2. The arrangement furnishes symbols of our lifetime. Spring paints our childhood, summer our manhood, autumn old age, and winter death. Each year is an epitome of life.

II. LIFE IS MEASURED BY YEARS BECAUSE OF ITS BREVITY.

III. LIFE MUST BE MEASURED BY YEARS BECAUSE OF ITS WORTH. Each year is dealt out to us in particles because of the preciousness of time. The possibilities that lie in every year, for good or evil, are prodigious.

IV. LIFE MUST BE MEASURED BY DIVISIONS OF TIME BECAUSE OF ITS IMPERCEPTIBLE DEPARTURE. It ebbs from us with every breath. We never had less of it than we begin this new year with. All the past is spent. Whether it has been squandered or well laid out, it is gone, and it went almost imperceptibly.

(Homiletic Monthly.)

I. EXPLANATORY REMARKS.

1. Consider threescore years and ten, or fourscore years, as the limit beyond which the life of man doth not pass. The folly which leads men to expect to live a hundred years, because one individual may have reached them, is like that which encourages them to expect mercy in their last hour, because the thief on the cross obtained it. It hath the worst effects on life, and produces the bitterest feelings of disappointment and regret in death.(1) If we attend to the situation of the wicked, we will perceive the wisdom of this limitation of life. Seventy or eighty years are surely a sufficient space for the exercise of the Divine patience with them, and for proving what is in their hearts, whether they will keep His commandments or no.(2) To the righteous, life is a state of manifold temptations, and as God doth not afflict willingly, He will not subject them longer to these than He sees it necessary for the trial of their graces.

2. Consider that the limits of human life which are here specified are reached by few. Death commonly selects for its victims life at its best, and man in his prime. It becomes us, therefore, to say, "I will use the world as if I were soon to leave it; I will live with my friends as if I were soon to part with them; I will discharge my duty as becomes one who expects soon to give in his account."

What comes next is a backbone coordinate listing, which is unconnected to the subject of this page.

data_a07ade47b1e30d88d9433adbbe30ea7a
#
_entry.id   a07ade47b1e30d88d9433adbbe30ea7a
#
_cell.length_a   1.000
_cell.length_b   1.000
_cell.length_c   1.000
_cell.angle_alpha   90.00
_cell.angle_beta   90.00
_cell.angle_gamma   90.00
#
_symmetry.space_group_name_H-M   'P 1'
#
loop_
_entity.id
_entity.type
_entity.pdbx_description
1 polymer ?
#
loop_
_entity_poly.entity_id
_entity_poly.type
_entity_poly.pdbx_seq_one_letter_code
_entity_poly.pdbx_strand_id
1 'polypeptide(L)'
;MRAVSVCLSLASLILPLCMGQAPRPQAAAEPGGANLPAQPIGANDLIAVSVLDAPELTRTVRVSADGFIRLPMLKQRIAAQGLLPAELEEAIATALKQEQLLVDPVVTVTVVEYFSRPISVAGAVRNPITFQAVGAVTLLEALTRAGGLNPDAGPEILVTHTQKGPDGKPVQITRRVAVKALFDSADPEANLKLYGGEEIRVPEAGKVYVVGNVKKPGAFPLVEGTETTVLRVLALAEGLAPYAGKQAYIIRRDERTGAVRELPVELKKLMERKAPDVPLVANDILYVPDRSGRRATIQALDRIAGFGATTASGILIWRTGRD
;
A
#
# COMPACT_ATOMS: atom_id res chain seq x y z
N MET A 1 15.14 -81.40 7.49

3. The protracting of life to the limits here specified is not in itself desirable. the strength of such old men is labour and sorrow.(1) In consequence of the decline of their faculties, the aged are unfit for labour; and when they do apply themselves to it, they are soon obliged to desist. To them the grasshopper is a burden.(2) Mental application is oppressive to them likewise. It is a toil to them to read, and what they do read is quickly forgotten.(3) The languor and the wandering of their minds in religious duty distresses them. The affections which were once so active and fervent, now move slowly and reluctantly: and when they contrast their present with their past condition, it fills them with the painful apprehension that the Spirit of God hath abandoned them, and that they have lost what God hath wrought.

4. When life is come to these limits, its extinction may be hourly expected. It becomes the aged to submit to death without murmuring. It is your duty to be ready for your departure, and to employ every moment that remains in cultivating the spirit of the world to which you are going.

II. CONCLUSION.

1. To those who have arrived, or are on the point of arriving, at these limits.(1) Think on the many opportunities you have had of promoting the Divine glory in comparison of others; and remember, that to whom much is given, of them also shall much be required.(2) Remember that if you are strangers to Christ, your saving acquaintance with Him must be now or never.